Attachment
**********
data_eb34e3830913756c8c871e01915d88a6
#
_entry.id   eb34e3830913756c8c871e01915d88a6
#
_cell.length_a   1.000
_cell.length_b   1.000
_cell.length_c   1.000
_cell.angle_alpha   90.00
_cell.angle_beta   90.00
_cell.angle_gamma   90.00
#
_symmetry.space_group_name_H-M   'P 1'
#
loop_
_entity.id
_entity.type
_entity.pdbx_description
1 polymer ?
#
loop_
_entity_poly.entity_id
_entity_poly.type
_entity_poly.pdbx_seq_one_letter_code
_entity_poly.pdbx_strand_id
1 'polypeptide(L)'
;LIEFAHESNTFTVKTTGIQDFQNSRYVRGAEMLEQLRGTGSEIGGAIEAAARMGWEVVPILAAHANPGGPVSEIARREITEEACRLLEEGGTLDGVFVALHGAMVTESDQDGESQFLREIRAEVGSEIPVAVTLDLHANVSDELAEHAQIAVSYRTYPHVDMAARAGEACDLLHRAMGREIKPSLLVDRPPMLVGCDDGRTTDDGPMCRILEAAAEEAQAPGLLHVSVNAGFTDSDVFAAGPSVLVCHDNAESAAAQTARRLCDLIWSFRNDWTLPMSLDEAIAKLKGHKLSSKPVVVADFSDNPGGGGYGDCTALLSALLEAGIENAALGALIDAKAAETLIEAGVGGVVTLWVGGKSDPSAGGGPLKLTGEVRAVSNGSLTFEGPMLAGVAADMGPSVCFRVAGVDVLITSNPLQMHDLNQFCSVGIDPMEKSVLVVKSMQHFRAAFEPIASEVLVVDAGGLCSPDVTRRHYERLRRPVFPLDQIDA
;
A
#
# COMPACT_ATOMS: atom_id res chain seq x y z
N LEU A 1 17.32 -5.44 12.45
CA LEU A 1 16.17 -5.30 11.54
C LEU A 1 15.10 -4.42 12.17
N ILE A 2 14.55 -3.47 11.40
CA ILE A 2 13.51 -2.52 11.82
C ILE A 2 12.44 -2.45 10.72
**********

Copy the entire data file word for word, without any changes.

data_eb34e3830913756c8c871e01915d88a6
#
_entry.id   eb34e3830913756c8c871e01915d88a6
#
_cell.length_a   1.000
_cell.length_b   1.000
_cell.length_c   1.000
_cell.angle_alpha   90.00
_cell.angle_beta   90.00
_cell.angle_gamma   90.00
#
_symmetry.space_group_name_H-M   'P 1'
#
loop_
_entity.id
_entity.type
_entity.pdbx_description
1 polymer ?
#
loop_
_entity_poly.entity_id
_entity_poly.type
_entity_poly.pdbx_seq_one_letter_code
_entity_poly.pdbx_strand_id
1 'polypeptide(L)'
;LIEFAHESNTFTVKTTGIQDFQNSRYVRGAEMLEQLRGTGSEIGGAIEAAARMGWEVVPILAAHANPGGPVSEIARREITEEACRLLEEGGTLDGVFVALHGAMVTESDQDGESQFLREIRAEVGSEIPVAVTLDLHANVSDELAEHAQIAVSYRTYPHVDMAARAGEACDLLHRAMGREIKPSLLVDRPPMLVGCDDGRTTDDGPMCRILEAAAEEAQAPGLLHVSVNAGFTDSDVFAAGPSVLVCHDNAESAAAQTARRLCDLIWSFRNDWTLPMSLDEAIAKLKGHKLSSKPVVVADFSDNPGGGGYGDCTALLSALLEAGIENAALGALIDAKAAETLIEAGVGGVVTLWVGGKSDPSAGGGPLKLTGEVRAVSNGSLTFEGPMLAGVAADMGPSVCFRVAGVDVLITSNPLQMHDLNQFCSVGIDPMEKSVLVVKSMQHFRAAFEPIASEVLVVDAGGLCSPDVTRRHYERLRRPVFPLDQIDA
;
A
#
# COMPACT_ATOMS: atom_id res chain seq x y z
N LEU A 1 17.32 -5.44 12.45
CA LEU A 1 16.17 -5.30 11.54
C LEU A 1 15.10 -4.42 12.17
N ILE A 2 14.55 -3.47 11.40
CA ILE A 2 13.51 -2.52 11.82
C ILE A 2 12.44 -2.45 10.72